8. ilitary Coup. Tbe removal of Minister of War Alberto Ruiz. Novoa probably haa reduced for the short term the threatilitary coup. General Ruiz had otrong presidential ambitions: he bed been planning to challenge the National Front candidate lnlection, but he probably would have seized upon any opportunity to gain poweroup,culd have been carried off peacefully. Although supportoup probably had grown Bomewhat in recent weeks, many key officers bod opposed Ruiz's political ambitions. His removal was not at tbe initiative S

An estimate of the political and revolutionary potentialities of extremist groups in Colombia is contained in, "Communist Potentialities in LatinotedX,.

of President Valencia, but at the derond of General Gabriel

Refceiz Pizerro, commander of the Armed Forces, who was seconded

by the cccmnrder and the chief of staff of tte Amy, end subsequently

supported by the cccaandcrs of the Havy, the Air Force, end the Police.

Rebels, tte new Minister of War, can besupport President Valencia for the time being, buta military coup can be expected to recur whenever thebegins to believe that civilian rule is leading to Thus, if the special session ofexttotally unproductive andeneral strike againthere probably will be renewed pressures for Military restIreness probably would alsothe threat of expanded extremist insurgency raised by the

7 January raidown In corthccntral Colombia ls net dealt with effectively.*

from Within, heavy pressure would have toto beer on President Valencia, end on othergroups, to perauado then to give up all or some cf thethey now exercise. The key to any change from within would

As dictlngulr-hed from the violence which has been endemic in Colombia for many years, this raid was conductedeil-organisedupported by Cuba.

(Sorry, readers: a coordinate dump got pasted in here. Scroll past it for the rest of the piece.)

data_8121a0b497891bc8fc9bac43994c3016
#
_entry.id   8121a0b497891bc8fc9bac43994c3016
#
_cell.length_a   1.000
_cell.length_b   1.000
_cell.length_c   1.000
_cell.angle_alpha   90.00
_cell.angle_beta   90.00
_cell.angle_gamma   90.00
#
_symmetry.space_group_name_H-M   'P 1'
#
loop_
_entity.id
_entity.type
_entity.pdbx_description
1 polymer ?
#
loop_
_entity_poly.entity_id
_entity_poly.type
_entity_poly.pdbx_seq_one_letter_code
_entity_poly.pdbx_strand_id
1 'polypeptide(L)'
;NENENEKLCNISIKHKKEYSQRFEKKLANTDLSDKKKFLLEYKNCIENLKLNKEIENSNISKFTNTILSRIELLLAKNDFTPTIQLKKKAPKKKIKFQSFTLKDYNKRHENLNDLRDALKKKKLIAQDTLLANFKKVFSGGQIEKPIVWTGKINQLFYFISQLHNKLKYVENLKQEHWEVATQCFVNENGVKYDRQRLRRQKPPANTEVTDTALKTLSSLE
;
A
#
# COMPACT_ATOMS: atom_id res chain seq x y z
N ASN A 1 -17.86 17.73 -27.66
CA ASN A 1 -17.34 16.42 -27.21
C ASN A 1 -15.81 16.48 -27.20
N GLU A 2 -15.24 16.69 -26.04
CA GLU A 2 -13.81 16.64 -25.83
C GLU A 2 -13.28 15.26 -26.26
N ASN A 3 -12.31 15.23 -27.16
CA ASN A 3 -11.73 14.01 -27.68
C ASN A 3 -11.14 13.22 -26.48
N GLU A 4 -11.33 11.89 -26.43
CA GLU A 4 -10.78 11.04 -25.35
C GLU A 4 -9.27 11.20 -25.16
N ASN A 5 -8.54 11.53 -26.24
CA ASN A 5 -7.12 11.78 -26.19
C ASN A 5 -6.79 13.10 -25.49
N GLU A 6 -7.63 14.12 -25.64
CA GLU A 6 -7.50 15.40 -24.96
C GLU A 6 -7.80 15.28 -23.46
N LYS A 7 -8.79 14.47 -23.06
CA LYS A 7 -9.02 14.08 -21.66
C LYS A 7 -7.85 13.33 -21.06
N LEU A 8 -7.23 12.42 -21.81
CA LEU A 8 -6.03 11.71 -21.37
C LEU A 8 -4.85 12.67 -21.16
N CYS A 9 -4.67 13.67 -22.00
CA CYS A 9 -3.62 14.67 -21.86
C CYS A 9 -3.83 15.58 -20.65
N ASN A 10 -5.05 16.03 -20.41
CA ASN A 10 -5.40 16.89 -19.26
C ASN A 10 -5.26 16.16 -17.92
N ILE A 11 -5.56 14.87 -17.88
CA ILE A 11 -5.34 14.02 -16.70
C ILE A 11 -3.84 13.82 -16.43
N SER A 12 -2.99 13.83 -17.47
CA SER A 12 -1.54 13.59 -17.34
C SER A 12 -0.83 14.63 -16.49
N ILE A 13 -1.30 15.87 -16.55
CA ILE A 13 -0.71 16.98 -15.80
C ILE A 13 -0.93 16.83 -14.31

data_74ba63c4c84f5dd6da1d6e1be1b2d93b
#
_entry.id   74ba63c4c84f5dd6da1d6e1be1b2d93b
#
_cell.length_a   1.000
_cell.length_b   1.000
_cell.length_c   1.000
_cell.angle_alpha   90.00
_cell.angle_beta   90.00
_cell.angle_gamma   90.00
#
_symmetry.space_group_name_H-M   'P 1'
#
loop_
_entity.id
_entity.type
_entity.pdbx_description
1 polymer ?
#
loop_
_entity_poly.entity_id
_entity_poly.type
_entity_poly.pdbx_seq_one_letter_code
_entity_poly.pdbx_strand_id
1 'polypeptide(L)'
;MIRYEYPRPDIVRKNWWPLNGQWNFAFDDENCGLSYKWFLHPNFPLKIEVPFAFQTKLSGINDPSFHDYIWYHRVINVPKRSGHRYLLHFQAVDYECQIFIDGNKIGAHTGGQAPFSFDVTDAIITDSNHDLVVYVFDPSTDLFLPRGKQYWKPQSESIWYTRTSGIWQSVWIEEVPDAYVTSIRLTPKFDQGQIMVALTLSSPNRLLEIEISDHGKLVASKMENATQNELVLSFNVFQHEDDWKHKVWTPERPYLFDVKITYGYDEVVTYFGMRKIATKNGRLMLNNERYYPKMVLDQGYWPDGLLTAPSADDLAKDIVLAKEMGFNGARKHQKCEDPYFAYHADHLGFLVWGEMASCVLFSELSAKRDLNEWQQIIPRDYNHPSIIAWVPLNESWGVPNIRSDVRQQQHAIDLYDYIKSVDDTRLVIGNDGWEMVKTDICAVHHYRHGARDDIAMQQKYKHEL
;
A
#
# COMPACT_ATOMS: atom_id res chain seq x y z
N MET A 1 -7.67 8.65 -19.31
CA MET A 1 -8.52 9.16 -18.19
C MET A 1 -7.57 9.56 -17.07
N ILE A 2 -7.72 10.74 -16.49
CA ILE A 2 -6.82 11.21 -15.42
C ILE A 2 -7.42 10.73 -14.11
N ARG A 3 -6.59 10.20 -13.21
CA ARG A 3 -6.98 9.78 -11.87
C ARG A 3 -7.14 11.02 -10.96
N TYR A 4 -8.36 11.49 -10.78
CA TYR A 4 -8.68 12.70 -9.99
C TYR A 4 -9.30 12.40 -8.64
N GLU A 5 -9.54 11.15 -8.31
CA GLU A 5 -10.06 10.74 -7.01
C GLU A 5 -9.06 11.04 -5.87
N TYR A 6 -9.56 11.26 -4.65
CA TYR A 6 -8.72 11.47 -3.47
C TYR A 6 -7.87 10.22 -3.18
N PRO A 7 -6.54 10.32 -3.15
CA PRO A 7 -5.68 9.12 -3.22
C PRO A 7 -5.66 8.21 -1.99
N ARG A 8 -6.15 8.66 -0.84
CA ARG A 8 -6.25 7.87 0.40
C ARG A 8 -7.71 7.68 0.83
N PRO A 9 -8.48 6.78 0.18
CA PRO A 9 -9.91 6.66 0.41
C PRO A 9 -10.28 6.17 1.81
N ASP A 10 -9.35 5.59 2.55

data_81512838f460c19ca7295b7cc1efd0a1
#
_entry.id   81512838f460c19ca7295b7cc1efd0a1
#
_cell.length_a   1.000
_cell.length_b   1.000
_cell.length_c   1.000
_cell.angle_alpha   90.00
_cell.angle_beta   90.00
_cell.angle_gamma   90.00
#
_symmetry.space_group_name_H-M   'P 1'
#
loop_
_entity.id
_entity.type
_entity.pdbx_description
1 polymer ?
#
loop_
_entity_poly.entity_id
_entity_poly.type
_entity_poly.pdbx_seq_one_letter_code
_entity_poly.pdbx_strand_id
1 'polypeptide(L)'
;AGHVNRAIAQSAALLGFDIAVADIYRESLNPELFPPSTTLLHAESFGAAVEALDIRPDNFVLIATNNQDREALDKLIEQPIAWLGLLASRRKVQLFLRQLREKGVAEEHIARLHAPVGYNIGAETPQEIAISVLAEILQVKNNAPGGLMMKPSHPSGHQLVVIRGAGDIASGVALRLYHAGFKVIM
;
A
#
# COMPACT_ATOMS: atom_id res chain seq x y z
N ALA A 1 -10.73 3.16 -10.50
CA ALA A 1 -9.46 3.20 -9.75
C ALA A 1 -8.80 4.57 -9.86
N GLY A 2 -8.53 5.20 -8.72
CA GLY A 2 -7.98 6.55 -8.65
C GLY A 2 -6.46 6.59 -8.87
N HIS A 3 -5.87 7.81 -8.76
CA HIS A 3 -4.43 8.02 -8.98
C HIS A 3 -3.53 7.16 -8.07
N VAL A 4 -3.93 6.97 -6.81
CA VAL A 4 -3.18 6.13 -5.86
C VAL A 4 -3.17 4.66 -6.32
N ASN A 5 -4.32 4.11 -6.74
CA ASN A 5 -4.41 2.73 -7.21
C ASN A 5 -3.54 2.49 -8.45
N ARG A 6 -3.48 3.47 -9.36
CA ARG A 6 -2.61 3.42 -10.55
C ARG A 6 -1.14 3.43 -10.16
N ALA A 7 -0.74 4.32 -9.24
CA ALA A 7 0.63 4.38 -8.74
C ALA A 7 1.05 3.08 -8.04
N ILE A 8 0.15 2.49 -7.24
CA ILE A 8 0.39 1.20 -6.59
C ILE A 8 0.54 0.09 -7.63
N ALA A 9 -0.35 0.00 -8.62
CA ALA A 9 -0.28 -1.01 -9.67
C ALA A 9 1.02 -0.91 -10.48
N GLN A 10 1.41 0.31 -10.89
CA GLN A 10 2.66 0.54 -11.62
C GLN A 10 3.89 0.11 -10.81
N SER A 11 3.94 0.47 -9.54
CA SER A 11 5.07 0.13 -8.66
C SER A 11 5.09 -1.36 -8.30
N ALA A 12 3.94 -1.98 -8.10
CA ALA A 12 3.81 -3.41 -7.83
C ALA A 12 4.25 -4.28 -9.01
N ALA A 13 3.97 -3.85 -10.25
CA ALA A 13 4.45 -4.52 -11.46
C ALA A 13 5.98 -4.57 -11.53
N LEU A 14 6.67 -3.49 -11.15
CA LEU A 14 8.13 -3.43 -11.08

probably be the replacement of Valenciaore effective chief

executive, either outright or by turning presidential powers overe facto price minister. Faced witb the alternatives of chaos, military intervention, or yielding political power, Valencia might eventually choose to submit. But the substitution of another politician for Valencia,ore forceful one, would not in itselfemedy for the factionalism and immobllism of the Rational Front systemand any attempt to alter the system Itself could probably be accomplished only by coercion.

U. Is the National Front system there-faro likely to beby force? The issue remaina in doubt. Responsible civilian and military leaders, remembering both the Rojaa PlnlUaand the chaotic situation which preceded it, will almoet certainly try herd toolitical remedy for the present defects of tbe system, but tbe notorious personalism and factionalism of the components of the Batiocal Front will militate againstolution of the problem. It would appear that, in tbeeform of the system will have to be imposedr else the political, economic, and security situation in Colombia will continue to